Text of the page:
Wednesday, May 14, 2014

Stinging Nettles - a springtime gold mine!

Above is a picture of what stinging nettles look like in my part of the world.  There are a number of varieties in other places. NEVER gather and use or eat wild plants without consulting a local expert. Stinging nettles have teensy little spines all over them that have formic acid in them.  If you brush against them with your skin, you will get stung.  Be careful!  If you do get stung, make a paste of baking soda and water to soothe the irritation.  Nettles are so healthy and wonderful that it is worth the risk! Once you wash the nettles well, the formic acid is gone.  They are perfectly safe to eat.

This morning, my daughter and I went to a place near a river not far from where we live and picked quite a lot of stinging nettles.  We wore pants, long sleeves and gloves that have rubbery stuff on the palms and fingers to protect ourselves. We just roamed around picking off the top bunch of leaves and not bothering the rest.  Then it started to rain in earnest, so we came back home.  I spent most of the rest of the day dealing with the nettle haul!

First, I filled all the trays with  leaves I carefully cut off the stems.  I set the dehydrator at 105 F and let it run for a few hours.  It really didn't take very long until they were dry, compared with other things I have dehydrated.  When they were thoroughly dry, I used my hands and crunched them all up, stuffed them into a quart jar (it filled it) and put a lid on tightly.  That is for making nettle tea, which is very good for you and also has medicinal properties.

Next, I put some good olive oil in a small skillet, cut up some oyster mushroom in it and added a big handful of the fresh nettle leaves.  That was sauteed until everything seemed done, and I added salt and pepper. Yum. I had that for lunch.

I blanched the rest of the leaves in boiling water for 1 minute, then put them in ice water.  Then I put them in a dish towel, and used it to squeeze all the water out that I could by twisting the towel tightly.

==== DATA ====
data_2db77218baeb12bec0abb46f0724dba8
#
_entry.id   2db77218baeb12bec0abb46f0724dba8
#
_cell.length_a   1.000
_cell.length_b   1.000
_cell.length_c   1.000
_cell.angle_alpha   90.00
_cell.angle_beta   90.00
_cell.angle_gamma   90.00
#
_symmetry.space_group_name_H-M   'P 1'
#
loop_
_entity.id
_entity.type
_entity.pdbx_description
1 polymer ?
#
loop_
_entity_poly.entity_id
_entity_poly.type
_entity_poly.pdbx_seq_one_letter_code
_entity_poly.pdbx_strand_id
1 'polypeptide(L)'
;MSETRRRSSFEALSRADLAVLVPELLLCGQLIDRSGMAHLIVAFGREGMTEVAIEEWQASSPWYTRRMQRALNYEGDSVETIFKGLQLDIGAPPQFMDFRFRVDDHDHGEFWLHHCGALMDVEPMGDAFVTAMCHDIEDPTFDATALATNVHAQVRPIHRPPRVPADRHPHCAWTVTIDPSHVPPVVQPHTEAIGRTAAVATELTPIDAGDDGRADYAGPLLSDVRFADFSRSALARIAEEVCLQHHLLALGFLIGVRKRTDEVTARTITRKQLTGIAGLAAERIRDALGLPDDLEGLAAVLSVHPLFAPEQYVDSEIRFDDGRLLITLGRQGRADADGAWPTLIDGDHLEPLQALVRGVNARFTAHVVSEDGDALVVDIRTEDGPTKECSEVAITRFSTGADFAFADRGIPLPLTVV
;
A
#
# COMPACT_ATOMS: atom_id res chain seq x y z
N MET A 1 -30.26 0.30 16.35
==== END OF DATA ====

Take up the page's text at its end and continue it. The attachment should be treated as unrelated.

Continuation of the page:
Those were used to make NETTLE PESTO!  

1/2 firmly packed cup of blanched nettles
1/4 cup walnut meats, chopped and toasted in a skillet (pine nuts are too costly)
1/2 teaspoon salt
3 garlic cloves, minced
2 Tablespoons olive oil

This can be made in a food processor, or you can carefully mash it all up together with a mortar and pestle.

I still had some blanched nettle leaves left, so I froze them in an ice cube tray and will add them to soup.


  1. We've got lots of stinging nettles on the property, especially along the train track and along the field divisions. We never use them. They attract butterflies which is a good thing. The older gererations used to hold sway with them, but I feel the negatives outweigh the positives. So we just let them be, for nature.

    I notice you follow a Finnish you speak Finnish?

    1. I do not speak Finnish. The woman who writes the blog is an internet friend of mine, and when she posts pictures, she translates the captions. :) Thank you for your comment!


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